Department of Instant Gratification

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My last post asked why more museums don’t attempt the occasional illuminating mix of periods and media from their own collections. In no time my blogosphere colleague Tyler Green came up with a quick example of a museum that’s been doing that, the De Young in San Francisco. (You need to look into the first item on his list of Five Things, then follow the link to his own earlier posting about the DeYoung.)

Sounds like exactly what I had in mind. My own visit to the De Young took place before the official opening, so the permanent collection wasn’t entirely up on the walls. That may be why I don’t recall seeing Jasper Johns’ Bread displayed with the 19th century American trompe l’oeil paintings, one of the combinations Green mentions, but that would be just the kind of thing I was talking about yesterday. Not an ordinary thematic grouping. (“Fifteen paintings of Spring!” The Brooklyn Museum attempts that kind of mix, with mixed results. ) The juxtaposition at the De Young casts a more intricate light on how an artist rethinks old problems and reconfigures tradition.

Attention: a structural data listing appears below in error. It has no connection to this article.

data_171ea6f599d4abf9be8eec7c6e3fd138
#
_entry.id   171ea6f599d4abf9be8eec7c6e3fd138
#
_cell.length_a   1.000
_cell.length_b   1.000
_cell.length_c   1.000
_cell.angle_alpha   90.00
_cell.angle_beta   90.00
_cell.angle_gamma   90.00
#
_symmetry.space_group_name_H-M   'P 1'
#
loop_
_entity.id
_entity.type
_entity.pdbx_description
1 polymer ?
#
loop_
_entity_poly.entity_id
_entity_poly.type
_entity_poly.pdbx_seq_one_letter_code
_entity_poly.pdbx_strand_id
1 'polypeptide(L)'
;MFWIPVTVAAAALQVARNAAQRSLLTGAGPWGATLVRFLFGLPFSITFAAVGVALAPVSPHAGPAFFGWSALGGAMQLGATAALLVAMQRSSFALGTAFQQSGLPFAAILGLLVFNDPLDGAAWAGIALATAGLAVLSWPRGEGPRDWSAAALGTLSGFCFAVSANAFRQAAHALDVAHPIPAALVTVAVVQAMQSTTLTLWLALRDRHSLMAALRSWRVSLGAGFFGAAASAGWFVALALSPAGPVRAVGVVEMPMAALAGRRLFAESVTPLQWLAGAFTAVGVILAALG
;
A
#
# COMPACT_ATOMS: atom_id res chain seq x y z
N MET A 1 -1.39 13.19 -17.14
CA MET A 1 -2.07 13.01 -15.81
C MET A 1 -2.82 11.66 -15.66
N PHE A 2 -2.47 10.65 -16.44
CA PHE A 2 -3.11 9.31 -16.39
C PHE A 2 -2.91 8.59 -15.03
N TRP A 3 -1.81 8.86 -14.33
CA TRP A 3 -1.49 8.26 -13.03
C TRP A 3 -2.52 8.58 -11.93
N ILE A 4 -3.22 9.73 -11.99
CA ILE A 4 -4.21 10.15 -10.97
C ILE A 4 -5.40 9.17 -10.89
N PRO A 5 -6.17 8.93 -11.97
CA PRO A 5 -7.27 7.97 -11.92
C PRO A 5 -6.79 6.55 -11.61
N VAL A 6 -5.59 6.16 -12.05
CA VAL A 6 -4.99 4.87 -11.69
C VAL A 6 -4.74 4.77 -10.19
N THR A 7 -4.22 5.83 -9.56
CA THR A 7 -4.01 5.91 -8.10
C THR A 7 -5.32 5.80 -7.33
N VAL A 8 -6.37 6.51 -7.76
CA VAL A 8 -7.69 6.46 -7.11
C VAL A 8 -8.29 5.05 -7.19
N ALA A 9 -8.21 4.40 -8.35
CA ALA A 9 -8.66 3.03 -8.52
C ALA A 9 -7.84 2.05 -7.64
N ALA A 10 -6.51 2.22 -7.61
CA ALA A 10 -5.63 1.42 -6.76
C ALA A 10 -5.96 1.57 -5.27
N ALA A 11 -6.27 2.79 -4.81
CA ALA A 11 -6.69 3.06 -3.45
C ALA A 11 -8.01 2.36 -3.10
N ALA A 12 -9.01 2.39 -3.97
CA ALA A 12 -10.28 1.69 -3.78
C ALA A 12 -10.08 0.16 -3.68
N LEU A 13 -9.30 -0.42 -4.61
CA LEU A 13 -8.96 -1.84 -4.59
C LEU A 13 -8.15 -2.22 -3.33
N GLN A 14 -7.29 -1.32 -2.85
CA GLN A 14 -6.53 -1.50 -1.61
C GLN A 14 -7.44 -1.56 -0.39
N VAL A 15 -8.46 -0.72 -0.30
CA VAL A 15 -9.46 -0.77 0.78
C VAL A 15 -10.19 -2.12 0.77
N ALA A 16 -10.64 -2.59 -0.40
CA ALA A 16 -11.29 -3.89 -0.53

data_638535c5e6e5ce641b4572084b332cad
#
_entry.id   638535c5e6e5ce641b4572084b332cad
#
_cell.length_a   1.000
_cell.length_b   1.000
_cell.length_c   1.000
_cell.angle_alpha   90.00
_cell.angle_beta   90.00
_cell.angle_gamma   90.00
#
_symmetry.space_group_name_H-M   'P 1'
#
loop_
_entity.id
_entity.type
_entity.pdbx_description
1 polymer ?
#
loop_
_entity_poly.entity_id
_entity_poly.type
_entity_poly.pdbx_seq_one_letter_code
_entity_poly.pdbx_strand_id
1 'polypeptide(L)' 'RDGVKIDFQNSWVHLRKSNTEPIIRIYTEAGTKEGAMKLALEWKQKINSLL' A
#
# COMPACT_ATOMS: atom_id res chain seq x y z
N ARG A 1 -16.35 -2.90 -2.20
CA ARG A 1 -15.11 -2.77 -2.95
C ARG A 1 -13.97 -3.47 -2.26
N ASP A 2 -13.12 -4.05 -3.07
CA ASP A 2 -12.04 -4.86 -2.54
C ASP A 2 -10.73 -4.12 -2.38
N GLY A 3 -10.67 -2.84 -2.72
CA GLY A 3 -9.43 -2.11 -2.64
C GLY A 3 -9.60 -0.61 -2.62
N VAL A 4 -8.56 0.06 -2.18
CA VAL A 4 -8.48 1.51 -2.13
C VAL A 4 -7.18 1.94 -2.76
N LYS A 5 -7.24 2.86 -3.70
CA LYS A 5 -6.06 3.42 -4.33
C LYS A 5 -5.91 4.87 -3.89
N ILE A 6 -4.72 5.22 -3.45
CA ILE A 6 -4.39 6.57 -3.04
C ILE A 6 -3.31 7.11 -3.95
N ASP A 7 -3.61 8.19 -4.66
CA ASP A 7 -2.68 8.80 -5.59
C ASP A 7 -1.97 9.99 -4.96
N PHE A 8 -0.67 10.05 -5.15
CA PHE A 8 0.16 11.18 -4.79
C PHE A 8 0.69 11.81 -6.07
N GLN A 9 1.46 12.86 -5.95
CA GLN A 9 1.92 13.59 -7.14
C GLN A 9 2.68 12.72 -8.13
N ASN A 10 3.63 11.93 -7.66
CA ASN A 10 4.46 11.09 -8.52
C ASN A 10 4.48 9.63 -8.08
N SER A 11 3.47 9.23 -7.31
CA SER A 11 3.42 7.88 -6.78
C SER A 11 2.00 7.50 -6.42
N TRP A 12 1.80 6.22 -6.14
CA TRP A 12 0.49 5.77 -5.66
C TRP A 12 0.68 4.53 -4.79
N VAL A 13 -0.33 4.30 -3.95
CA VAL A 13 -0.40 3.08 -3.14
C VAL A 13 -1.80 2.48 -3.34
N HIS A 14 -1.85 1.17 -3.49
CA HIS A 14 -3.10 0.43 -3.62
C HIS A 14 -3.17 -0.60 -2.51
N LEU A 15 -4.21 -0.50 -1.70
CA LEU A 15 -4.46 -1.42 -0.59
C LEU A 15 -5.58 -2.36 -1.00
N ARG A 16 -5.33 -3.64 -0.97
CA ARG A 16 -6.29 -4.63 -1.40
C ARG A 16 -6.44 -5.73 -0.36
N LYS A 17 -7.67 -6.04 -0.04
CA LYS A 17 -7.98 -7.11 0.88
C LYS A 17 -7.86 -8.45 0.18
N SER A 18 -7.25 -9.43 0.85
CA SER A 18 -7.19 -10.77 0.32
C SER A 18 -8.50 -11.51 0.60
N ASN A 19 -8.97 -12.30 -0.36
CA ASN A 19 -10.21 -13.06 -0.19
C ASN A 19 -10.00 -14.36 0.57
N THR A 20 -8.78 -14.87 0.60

So much the better if the new work breaks out of the tradition by a long way, as Johns does vis-a-vis trompe l’oeil and the Shonibare I talked about yesterday does in relation to Hogarth. Combinations like those can set off a whole complicated chain of reflections. With their ever high admission fees, most American museums are suspicious of anything free, but even they should be ok with free association.